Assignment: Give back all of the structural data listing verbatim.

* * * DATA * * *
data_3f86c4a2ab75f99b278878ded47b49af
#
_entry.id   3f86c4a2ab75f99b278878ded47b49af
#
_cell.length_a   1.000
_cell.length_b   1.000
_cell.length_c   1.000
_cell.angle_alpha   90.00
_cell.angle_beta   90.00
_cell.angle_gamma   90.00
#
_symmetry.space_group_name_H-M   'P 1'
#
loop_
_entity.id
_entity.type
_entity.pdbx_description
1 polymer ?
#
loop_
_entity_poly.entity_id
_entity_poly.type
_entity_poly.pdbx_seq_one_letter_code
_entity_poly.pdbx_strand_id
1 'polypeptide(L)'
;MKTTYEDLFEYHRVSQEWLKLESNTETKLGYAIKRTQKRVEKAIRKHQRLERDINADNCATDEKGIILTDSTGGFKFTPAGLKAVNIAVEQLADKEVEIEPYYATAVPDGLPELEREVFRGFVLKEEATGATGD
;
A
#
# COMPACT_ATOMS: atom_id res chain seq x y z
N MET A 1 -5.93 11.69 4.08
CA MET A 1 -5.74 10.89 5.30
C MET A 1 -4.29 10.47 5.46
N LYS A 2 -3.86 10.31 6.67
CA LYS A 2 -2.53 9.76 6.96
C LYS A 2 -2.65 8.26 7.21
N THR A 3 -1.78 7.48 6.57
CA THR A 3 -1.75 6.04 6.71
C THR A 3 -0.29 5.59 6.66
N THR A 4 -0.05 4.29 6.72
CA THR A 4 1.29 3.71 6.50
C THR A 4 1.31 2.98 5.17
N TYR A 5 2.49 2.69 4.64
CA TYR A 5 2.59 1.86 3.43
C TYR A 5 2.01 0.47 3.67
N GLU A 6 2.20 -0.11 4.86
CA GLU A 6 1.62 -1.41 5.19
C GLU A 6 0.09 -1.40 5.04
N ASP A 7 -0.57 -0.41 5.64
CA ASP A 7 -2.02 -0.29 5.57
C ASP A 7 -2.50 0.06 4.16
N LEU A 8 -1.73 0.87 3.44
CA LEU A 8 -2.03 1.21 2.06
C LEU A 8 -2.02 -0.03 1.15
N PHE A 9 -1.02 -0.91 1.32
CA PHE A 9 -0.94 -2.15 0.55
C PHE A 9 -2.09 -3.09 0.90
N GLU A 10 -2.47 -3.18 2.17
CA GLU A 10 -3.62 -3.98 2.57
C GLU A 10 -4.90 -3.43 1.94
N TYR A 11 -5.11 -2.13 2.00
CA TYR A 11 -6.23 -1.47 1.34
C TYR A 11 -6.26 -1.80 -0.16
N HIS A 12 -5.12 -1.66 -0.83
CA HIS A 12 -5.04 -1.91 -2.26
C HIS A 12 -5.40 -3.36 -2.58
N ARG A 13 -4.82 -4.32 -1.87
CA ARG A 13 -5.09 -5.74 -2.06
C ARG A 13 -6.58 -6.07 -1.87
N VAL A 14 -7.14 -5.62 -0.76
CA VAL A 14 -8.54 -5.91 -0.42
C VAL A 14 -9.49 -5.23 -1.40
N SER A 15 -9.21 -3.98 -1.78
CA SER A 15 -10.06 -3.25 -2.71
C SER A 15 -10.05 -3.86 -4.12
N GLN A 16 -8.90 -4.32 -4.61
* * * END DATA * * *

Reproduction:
data_3f86c4a2ab75f99b278878ded47b49af
#
_entry.id   3f86c4a2ab75f99b278878ded47b49af
#
_cell.length_a   1.000
_cell.length_b   1.000
_cell.length_c   1.000
_cell.angle_alpha   90.00
_cell.angle_beta   90.00
_cell.angle_gamma   90.00
#
_symmetry.space_group_name_H-M   'P 1'
#
loop_
_entity.id
_entity.type
_entity.pdbx_description
1 polymer ?
#
loop_
_entity_poly.entity_id
_entity_poly.type
_entity_poly.pdbx_seq_one_letter_code
_entity_poly.pdbx_strand_id
1 'polypeptide(L)'
;MKTTYEDLFEYHRVSQEWLKLESNTETKLGYAIKRTQKRVEKAIRKHQRLERDINADNCATDEKGIILTDSTGGFKFTPAGLKAVNIAVEQLADKEVEIEPYYATAVPDGLPELEREVFRGFVLKEEATGATGD
;
A
#
# COMPACT_ATOMS: atom_id res chain seq x y z
N MET A 1 -5.93 11.69 4.08
CA MET A 1 -5.74 10.89 5.30
C MET A 1 -4.29 10.47 5.46
N LYS A 2 -3.86 10.31 6.67
CA LYS A 2 -2.53 9.76 6.96
C LYS A 2 -2.65 8.26 7.21
N THR A 3 -1.78 7.48 6.57
CA THR A 3 -1.75 6.04 6.71
C THR A 3 -0.29 5.59 6.66
N THR A 4 -0.05 4.29 6.72
CA THR A 4 1.29 3.71 6.50
C THR A 4 1.31 2.98 5.17
N TYR A 5 2.49 2.69 4.64
CA TYR A 5 2.59 1.86 3.43
C TYR A 5 2.01 0.47 3.67
N GLU A 6 2.20 -0.11 4.86
CA GLU A 6 1.62 -1.41 5.19
C GLU A 6 0.09 -1.40 5.04
N ASP A 7 -0.57 -0.41 5.64
CA ASP A 7 -2.02 -0.29 5.57
C ASP A 7 -2.50 0.06 4.16
N LEU A 8 -1.73 0.87 3.44
CA LEU A 8 -2.03 1.21 2.06
C LEU A 8 -2.02 -0.03 1.15
N PHE A 9 -1.02 -0.91 1.32
CA PHE A 9 -0.94 -2.15 0.55
C PHE A 9 -2.09 -3.09 0.90
N GLU A 10 -2.47 -3.18 2.17
CA GLU A 10 -3.62 -3.98 2.57
C GLU A 10 -4.90 -3.43 1.94
N TYR A 11 -5.11 -2.13 2.00
CA TYR A 11 -6.23 -1.47 1.34
C TYR A 11 -6.26 -1.80 -0.16
N HIS A 12 -5.12 -1.66 -0.83
CA HIS A 12 -5.04 -1.91 -2.26
C HIS A 12 -5.40 -3.36 -2.58
N ARG A 13 -4.82 -4.32 -1.87
CA ARG A 13 -5.09 -5.74 -2.06
C ARG A 13 -6.58 -6.07 -1.87
N VAL A 14 -7.14 -5.62 -0.76
CA VAL A 14 -8.54 -5.91 -0.42
C VAL A 14 -9.49 -5.23 -1.40
N SER A 15 -9.21 -3.98 -1.78
CA SER A 15 -10.06 -3.25 -2.71
C SER A 15 -10.05 -3.86 -4.12
N GLN A 16 -8.90 -4.32 -4.61